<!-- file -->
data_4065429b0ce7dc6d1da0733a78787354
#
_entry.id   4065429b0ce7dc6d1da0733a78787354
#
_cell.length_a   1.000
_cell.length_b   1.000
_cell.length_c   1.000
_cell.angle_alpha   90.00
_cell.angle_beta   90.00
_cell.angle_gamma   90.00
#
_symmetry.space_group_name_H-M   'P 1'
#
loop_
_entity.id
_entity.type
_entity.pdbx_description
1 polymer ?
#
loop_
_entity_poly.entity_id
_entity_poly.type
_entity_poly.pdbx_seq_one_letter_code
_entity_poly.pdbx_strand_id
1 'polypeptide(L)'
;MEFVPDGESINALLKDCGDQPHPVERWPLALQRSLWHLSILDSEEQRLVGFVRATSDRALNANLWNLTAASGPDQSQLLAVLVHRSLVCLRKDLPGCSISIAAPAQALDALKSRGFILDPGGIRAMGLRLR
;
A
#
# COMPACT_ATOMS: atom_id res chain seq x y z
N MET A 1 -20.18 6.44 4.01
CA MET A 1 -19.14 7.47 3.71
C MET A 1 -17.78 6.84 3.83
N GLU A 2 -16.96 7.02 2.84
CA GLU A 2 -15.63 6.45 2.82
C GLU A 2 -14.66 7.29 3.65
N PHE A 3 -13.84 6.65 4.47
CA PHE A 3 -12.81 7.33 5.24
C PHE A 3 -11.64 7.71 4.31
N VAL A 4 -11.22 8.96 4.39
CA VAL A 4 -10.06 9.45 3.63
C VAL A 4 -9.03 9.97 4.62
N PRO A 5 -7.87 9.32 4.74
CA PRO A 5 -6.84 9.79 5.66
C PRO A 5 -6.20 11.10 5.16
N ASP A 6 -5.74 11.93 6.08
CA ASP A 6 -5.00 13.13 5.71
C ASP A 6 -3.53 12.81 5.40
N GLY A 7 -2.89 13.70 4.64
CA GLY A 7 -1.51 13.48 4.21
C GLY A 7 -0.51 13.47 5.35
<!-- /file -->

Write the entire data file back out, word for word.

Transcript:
data_4065429b0ce7dc6d1da0733a78787354
#
_entry.id   4065429b0ce7dc6d1da0733a78787354
#
_cell.length_a   1.000
_cell.length_b   1.000
_cell.length_c   1.000
_cell.angle_alpha   90.00
_cell.angle_beta   90.00
_cell.angle_gamma   90.00
#
_symmetry.space_group_name_H-M   'P 1'
#
loop_
_entity.id
_entity.type
_entity.pdbx_description
1 polymer ?
#
loop_
_entity_poly.entity_id
_entity_poly.type
_entity_poly.pdbx_seq_one_letter_code
_entity_poly.pdbx_strand_id
1 'polypeptide(L)'
;MEFVPDGESINALLKDCGDQPHPVERWPLALQRSLWHLSILDSEEQRLVGFVRATSDRALNANLWNLTAASGPDQSQLLAVLVHRSLVCLRKDLPGCSISIAAPAQALDALKSRGFILDPGGIRAMGLRLR
;
A
#
# COMPACT_ATOMS: atom_id res chain seq x y z
N MET A 1 -20.18 6.44 4.01
CA MET A 1 -19.14 7.47 3.71
C MET A 1 -17.78 6.84 3.83
N GLU A 2 -16.96 7.02 2.84
CA GLU A 2 -15.63 6.45 2.82
C GLU A 2 -14.66 7.29 3.65
N PHE A 3 -13.84 6.65 4.47
CA PHE A 3 -12.81 7.33 5.24
C PHE A 3 -11.64 7.71 4.31
N VAL A 4 -11.22 8.96 4.39
CA VAL A 4 -10.06 9.45 3.63
C VAL A 4 -9.03 9.97 4.62
N PRO A 5 -7.87 9.32 4.74
CA PRO A 5 -6.84 9.79 5.66
C PRO A 5 -6.20 11.10 5.16
N ASP A 6 -5.74 11.93 6.08
CA ASP A 6 -5.00 13.13 5.71
C ASP A 6 -3.53 12.81 5.40
N GLY A 7 -2.89 13.70 4.64
CA GLY A 7 -1.51 13.48 4.21
C GLY A 7 -0.51 13.47 5.35